We have already established that this whole 13th sign thing is old news and astronomers have known about this for some time, but they tend to not buy into the astrology thing anyways, so they probably didn’t really bother trying to make it a big deal. It’s also not big news outside astronomy circles, as astrologers have also known about this for a while now and dismiss it as not being a big deal, which I agree- it’s not.
Interestingly the astrologer quoted in the article above seems to justify the use of twelve symbols by some other numbers: 12 months, and four triplicates. Fours is another big number right? Four Seasons, Four elements. Sounds like numerology. Remember that. That comes back.
I could start by looking at how the twelve month division of the year is based on lunar cycles, not a solar one, and is not the only (or even best) way to divide up the year. In fact it’s rooted in its own historic context, and is a product of some circuitous developments. That’s why we need 28 (or 29) days in February, and 30 or 31 in all the other months. But I won’t bother going down that road.
Also, let’s ignore the obvious inaccurate idea of 12 as a natural divisor of time: the Mayans had a pretty damn accurate calendar and they used 18 and 20 as divisors. Hell, let’s even forget for a minute that even the idea of four seasons is not a universal. Let us instead just talk about how the modern, western horoscope came to have a primary place in today’s Lifestyle section.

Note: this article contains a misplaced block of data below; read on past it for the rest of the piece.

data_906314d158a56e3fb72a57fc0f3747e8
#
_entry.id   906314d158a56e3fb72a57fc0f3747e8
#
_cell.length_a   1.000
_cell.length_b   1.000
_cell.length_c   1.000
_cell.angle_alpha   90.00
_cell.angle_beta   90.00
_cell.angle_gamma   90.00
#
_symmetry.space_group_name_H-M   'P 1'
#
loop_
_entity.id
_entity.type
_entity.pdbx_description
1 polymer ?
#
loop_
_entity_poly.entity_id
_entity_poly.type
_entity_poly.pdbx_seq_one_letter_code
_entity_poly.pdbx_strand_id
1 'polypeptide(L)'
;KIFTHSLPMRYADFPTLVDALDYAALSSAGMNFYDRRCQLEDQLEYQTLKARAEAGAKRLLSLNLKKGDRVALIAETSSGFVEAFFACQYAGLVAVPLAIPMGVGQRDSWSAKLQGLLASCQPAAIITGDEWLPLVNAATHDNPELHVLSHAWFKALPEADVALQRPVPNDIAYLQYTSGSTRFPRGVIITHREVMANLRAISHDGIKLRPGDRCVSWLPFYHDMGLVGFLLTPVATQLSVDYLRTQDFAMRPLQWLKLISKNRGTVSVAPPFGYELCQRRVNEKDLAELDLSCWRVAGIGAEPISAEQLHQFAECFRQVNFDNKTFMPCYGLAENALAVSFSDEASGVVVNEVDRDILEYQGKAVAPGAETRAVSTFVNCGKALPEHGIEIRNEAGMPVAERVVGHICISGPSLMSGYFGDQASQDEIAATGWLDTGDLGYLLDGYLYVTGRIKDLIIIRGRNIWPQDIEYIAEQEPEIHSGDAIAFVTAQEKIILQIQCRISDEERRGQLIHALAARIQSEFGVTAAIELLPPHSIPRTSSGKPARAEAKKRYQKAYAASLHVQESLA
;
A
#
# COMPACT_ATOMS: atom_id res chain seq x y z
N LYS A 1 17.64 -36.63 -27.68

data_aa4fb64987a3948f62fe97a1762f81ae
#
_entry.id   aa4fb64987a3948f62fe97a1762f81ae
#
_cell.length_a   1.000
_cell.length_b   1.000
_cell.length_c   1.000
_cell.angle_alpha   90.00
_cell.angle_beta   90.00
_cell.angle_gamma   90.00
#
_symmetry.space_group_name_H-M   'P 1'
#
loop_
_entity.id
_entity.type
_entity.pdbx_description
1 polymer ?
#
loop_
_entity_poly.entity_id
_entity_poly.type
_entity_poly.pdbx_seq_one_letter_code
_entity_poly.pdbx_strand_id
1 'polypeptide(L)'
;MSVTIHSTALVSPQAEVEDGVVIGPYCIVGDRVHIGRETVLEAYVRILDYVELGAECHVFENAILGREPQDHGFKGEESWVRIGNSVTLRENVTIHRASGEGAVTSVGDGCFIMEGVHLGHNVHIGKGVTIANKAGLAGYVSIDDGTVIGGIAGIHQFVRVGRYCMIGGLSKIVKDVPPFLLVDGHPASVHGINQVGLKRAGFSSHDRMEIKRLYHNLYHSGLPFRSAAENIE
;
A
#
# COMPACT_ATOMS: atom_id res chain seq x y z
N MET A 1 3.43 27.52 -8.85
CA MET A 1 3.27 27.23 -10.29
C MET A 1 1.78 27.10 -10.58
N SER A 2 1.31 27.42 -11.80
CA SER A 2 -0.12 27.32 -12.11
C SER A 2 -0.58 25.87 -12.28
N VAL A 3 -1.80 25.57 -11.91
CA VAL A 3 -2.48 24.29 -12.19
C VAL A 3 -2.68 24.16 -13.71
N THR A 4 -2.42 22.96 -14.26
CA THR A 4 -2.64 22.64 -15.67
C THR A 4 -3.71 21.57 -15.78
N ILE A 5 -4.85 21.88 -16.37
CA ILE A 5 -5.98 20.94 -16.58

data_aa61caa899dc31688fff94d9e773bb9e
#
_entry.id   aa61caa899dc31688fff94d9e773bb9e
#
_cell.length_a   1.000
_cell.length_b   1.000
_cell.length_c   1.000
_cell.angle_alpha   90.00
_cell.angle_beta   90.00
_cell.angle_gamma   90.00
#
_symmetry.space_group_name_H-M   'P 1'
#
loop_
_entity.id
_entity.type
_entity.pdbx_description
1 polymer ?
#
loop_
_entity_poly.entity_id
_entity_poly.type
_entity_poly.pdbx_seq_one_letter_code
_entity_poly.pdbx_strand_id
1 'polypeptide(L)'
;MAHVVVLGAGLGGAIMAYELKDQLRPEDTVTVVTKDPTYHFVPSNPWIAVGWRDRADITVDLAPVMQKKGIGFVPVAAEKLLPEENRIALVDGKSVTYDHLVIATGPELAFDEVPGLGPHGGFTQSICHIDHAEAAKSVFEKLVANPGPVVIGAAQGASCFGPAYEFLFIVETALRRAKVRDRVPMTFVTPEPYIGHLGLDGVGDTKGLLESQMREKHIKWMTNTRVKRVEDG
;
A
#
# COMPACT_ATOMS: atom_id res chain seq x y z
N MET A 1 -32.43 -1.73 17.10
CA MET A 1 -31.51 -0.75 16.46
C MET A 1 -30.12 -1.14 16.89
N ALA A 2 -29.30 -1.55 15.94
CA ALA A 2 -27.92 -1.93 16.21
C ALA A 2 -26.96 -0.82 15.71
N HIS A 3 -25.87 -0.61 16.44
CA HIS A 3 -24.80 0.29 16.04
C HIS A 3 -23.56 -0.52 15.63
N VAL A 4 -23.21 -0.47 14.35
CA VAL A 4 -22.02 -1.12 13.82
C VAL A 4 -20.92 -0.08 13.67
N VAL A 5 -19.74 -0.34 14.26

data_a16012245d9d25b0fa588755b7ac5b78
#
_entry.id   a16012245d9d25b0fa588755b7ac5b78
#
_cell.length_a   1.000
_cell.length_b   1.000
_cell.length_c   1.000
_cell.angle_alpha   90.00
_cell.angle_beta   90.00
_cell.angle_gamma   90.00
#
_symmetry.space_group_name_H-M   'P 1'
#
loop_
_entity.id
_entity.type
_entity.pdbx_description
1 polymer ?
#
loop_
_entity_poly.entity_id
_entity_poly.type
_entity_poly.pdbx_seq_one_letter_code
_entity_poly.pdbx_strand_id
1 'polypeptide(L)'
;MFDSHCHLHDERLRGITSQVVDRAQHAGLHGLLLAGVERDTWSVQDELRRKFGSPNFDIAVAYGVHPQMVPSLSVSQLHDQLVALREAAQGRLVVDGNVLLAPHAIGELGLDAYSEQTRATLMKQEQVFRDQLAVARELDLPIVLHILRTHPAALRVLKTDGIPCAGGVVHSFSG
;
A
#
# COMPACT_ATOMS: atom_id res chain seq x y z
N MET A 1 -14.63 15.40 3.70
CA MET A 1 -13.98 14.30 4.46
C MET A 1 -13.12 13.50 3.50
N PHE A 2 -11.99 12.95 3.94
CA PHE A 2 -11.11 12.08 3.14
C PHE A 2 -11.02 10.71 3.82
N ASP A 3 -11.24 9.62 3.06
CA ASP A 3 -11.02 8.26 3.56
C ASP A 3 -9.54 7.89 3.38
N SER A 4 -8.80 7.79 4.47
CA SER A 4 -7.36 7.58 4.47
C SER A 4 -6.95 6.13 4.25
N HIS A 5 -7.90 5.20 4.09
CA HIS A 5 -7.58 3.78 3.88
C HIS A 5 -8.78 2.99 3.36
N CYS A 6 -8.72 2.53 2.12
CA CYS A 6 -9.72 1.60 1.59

I should mention that I’m going to focus on Western astrology because it’s the one that shows up in our papers. I know there are other types, but let’s try and keep this some-what brief.
Basically, the first real appearance of Western Astrology comes from those lovable scamps called the Babylonians. Early records of celestial omens come from a series of tablets called Enuma anu enlil, which roughly means: In the Days of Anu and Enlil. It probably dates from at least the 7th century BC, but can’t really be classified as true astronomy, since it comes from a period long before anyone had any idea about a spherical and geocentric universe.
It also sounds like Tolkien wrote it. Which is Nerd-tastic. I once made up the wrong answers on a quiz in an Arch 100 class from Tolkien and Stargate names. Kind of on a bet, kind of as an experiment in nerdy-ness. My class won. Highest scoring test of the year. Moving on….
Early astrology was kind of limited: Babylonians didn’t have the ability to predict future celestial events. They even had a hard time telling you what things were going to be like a couple of months from now- they just didn’t have the math skills. Like me. Also early astrology wasn’t about self help. It was about predicting the outcome of current events based on celestial portents or omens. Like who was going to win a battle, or if my son was going to grow up to kill me and marry my wife.